French President Emmanuel Macron announced that France will build up to 14 new reactors with a vast program as part of a “renaissance” for its nuclear industry.
Macron said the new reactors would help reduce greenhouse gas emissions that causes global warming and make France carbon neutral by 2050.
“What our country needs — and the conditions are there — is the rebirth of France’s nuclear industry,” Macron said in a speech in the eastern industrial town of Belfort.
Macron described the decision to build new nuclear power plants a “choice of progress, a choice of confidence in science and technology.”
Nuclear energy provides 70% of French electricity, which is a higher proportion than in other countries.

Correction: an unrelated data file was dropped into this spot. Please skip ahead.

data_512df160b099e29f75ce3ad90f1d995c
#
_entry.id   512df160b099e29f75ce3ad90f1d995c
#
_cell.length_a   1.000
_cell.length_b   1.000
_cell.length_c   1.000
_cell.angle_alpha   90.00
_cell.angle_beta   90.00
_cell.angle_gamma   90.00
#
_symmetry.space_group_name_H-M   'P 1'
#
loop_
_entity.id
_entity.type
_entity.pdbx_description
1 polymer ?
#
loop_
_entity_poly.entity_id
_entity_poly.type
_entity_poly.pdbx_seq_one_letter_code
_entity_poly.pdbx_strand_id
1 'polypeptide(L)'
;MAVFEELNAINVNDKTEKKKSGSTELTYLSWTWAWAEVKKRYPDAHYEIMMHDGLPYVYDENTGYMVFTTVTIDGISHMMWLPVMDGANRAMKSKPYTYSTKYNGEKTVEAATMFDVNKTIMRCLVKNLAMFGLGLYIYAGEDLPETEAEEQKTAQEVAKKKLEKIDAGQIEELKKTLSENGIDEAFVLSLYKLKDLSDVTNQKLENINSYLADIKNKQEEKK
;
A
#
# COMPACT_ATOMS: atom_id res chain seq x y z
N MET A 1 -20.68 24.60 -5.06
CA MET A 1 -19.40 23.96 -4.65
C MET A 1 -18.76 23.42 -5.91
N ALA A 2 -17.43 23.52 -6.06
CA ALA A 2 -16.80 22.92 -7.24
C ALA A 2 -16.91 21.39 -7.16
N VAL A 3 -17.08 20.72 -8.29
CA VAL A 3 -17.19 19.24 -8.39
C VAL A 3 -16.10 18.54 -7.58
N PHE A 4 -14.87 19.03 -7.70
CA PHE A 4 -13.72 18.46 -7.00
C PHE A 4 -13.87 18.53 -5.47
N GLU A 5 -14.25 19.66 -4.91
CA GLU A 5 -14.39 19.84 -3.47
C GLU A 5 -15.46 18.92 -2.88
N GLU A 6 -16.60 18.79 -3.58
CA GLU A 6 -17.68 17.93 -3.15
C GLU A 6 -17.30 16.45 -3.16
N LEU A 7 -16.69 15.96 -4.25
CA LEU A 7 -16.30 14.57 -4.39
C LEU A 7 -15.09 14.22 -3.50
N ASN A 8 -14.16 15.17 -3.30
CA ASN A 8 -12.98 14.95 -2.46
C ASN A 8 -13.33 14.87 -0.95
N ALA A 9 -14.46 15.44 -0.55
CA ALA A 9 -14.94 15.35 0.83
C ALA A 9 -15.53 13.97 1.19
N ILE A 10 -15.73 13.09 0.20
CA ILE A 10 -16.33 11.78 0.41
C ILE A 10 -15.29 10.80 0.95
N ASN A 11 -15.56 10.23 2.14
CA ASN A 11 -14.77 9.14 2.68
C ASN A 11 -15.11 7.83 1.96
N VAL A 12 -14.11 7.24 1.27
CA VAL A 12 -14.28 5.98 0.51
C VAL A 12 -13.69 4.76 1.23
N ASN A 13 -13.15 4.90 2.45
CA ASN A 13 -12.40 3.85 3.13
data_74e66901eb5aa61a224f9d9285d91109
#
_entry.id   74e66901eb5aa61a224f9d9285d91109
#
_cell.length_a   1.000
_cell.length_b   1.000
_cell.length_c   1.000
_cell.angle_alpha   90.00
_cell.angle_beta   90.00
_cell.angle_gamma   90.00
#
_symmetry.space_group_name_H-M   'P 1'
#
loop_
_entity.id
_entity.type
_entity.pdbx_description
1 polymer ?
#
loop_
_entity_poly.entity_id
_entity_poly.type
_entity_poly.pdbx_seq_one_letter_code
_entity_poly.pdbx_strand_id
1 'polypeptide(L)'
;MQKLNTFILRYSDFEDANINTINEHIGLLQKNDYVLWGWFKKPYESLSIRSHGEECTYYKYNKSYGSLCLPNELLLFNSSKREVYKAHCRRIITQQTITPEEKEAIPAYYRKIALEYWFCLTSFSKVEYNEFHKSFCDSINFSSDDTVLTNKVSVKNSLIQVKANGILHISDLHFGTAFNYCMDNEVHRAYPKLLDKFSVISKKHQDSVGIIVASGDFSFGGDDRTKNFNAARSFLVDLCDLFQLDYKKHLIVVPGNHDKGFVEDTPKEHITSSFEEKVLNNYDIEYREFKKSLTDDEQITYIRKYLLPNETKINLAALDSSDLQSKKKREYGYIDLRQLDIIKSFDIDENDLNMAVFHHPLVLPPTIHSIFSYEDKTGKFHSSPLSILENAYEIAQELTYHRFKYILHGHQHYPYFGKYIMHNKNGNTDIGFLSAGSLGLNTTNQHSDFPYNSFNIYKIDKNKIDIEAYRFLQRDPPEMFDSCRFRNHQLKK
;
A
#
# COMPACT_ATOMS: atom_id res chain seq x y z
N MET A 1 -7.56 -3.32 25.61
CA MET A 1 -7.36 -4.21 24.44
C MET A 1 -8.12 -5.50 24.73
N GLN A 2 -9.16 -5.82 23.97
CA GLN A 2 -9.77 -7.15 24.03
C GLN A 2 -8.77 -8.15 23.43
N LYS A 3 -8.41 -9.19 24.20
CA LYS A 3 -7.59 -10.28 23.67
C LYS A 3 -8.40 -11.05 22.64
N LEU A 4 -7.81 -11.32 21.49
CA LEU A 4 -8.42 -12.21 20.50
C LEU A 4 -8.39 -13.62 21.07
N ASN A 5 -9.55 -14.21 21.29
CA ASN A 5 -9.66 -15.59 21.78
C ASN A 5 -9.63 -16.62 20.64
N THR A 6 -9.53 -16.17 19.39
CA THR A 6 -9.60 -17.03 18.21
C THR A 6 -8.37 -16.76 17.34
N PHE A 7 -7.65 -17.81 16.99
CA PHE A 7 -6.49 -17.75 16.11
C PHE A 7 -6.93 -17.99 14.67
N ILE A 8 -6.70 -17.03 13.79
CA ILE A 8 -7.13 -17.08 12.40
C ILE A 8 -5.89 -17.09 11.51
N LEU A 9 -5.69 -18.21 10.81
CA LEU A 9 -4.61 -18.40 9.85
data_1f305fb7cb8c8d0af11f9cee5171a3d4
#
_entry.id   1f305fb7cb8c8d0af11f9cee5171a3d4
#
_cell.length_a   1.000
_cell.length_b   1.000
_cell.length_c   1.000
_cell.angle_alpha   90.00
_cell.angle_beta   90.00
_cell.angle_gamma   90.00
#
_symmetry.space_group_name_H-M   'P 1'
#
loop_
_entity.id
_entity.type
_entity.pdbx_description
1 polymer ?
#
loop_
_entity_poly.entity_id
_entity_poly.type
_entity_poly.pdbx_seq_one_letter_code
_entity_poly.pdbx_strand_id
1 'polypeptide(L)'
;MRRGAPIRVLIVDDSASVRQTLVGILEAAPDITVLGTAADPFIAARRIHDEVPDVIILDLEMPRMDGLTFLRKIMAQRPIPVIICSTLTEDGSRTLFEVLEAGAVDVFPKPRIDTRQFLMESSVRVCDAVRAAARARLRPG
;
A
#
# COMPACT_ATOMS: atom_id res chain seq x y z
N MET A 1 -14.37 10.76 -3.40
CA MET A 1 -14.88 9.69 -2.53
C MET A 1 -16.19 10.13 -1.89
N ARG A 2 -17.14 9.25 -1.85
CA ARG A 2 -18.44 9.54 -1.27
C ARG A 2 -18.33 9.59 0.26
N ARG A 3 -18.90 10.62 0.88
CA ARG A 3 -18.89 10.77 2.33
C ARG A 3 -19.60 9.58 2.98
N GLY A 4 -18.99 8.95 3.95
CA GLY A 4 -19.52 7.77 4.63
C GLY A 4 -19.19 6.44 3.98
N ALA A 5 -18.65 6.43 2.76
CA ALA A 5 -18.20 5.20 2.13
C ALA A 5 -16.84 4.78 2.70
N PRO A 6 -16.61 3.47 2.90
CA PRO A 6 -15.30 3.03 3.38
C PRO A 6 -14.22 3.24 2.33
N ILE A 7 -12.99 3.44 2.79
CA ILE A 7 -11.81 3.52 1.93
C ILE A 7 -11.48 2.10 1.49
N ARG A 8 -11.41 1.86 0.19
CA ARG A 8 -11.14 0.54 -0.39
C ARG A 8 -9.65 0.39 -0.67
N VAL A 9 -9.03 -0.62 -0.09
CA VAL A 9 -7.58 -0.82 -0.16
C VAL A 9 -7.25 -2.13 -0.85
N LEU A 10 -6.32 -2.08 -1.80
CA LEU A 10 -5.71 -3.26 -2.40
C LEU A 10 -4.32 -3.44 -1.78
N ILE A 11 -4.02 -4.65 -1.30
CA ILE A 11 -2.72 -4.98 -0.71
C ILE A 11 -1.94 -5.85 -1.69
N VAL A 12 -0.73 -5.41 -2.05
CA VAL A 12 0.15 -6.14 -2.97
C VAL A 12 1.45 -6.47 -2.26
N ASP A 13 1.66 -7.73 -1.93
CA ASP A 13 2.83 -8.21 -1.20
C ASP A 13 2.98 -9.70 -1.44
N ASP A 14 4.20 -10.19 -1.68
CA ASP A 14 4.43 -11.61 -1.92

Macron said the reactors would be built and operated by its state-controlled energy provider EDF with tens of billions of euros in public financing to pay for the projects.
The announcement comes as EDF faces delays and budget overruns on new nuclear plants in France and Britain.
The announcement also comes amid concerns on corrosion problems in some of its ageing reactors, as well as spikes in energy prices and France’s dependence on gas and oil producers.
Macron said he also wanted to extend the lifespan of all existing nuclear plants to 50 years or more as long as it was safe to do so.
The announcement marks a policy shift from the beginning of Macron’s presidency when he made a pledge to close over a dozen of EDF’s 56 reactors by 2035.
France lobbied hard and successfully to get the European Commission to label nuclear energy as sustainable in a landmark review this month.
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